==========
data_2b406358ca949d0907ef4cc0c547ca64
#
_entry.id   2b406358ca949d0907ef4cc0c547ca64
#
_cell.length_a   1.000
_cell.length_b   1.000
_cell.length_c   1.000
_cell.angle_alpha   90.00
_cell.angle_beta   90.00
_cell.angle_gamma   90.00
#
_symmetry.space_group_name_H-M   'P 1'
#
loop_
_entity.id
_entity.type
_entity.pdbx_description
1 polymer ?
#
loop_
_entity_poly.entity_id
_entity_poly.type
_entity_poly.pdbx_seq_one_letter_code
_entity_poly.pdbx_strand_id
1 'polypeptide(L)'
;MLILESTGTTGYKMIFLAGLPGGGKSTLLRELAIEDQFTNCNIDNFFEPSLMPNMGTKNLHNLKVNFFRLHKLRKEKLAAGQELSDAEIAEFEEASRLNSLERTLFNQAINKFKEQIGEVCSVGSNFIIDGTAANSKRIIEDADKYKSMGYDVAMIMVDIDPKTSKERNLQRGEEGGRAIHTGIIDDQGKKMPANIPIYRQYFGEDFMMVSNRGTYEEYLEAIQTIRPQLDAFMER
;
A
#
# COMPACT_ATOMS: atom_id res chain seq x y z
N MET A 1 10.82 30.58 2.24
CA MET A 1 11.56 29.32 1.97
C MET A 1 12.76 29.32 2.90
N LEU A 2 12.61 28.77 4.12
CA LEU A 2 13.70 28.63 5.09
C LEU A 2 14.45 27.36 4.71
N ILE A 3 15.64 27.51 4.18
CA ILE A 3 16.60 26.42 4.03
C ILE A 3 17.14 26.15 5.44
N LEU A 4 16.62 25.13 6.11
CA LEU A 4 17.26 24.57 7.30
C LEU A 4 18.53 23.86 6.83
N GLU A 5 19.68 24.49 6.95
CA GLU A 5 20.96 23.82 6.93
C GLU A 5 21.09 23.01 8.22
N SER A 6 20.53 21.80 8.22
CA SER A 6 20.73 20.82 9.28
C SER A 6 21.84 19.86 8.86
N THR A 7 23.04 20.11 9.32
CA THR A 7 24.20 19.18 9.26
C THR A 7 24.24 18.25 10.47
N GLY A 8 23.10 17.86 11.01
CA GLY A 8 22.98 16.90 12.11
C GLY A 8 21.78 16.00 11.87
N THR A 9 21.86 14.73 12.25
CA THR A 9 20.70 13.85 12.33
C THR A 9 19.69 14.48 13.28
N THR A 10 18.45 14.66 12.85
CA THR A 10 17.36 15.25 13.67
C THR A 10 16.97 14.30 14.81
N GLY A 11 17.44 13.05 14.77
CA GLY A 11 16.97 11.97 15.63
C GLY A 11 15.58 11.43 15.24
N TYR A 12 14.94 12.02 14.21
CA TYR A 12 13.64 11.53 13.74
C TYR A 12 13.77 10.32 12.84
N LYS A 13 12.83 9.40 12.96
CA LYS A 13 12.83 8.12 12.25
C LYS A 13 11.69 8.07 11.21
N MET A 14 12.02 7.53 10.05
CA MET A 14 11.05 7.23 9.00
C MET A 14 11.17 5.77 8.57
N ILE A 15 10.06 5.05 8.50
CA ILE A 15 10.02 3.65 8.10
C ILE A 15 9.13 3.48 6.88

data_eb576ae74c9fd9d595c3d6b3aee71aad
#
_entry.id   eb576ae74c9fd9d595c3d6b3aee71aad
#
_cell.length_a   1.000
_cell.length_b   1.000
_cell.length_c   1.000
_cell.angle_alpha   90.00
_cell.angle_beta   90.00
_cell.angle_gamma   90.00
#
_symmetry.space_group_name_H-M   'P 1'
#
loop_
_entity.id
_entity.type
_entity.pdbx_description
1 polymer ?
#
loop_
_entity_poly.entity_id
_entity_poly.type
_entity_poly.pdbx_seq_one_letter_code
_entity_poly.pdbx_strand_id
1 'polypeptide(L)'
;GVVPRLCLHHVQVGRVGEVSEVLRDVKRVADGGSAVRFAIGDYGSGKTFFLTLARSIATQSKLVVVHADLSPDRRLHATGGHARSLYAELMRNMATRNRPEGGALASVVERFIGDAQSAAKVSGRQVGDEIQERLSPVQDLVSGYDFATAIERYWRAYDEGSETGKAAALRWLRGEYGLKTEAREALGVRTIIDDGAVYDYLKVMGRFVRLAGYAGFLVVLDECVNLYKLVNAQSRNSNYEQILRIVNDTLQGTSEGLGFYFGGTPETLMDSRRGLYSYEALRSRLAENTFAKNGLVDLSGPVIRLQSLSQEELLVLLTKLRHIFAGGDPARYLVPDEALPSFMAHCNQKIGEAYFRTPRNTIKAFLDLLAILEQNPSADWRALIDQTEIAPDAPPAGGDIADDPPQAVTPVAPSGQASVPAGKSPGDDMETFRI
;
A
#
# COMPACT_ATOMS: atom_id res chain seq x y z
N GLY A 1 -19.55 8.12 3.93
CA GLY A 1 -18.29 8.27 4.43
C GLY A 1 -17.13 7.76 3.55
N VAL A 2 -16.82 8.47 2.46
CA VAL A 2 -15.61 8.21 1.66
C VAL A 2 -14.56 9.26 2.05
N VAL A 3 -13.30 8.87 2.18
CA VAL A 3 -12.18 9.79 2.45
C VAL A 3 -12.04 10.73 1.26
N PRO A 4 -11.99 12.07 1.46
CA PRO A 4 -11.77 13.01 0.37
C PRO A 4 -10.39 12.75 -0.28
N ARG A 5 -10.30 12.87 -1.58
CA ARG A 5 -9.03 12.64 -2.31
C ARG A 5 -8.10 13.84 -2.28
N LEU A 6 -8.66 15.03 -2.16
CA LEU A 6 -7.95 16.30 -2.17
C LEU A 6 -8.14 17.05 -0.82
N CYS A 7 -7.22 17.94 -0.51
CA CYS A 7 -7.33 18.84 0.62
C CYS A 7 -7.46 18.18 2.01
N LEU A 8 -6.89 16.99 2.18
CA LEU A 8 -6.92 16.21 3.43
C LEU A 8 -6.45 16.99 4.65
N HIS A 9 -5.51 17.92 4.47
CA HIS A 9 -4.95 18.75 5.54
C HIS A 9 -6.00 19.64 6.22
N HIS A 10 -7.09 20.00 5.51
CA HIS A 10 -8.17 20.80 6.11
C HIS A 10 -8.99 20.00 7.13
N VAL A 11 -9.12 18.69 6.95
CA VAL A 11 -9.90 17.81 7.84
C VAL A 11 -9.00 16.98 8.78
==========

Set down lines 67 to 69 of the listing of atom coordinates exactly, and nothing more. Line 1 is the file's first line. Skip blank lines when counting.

N LYS A 13 12.83 9.40 12.96
CA LYS A 13 12.83 8.12 12.25
C LYS A 13 11.69 8.07 11.21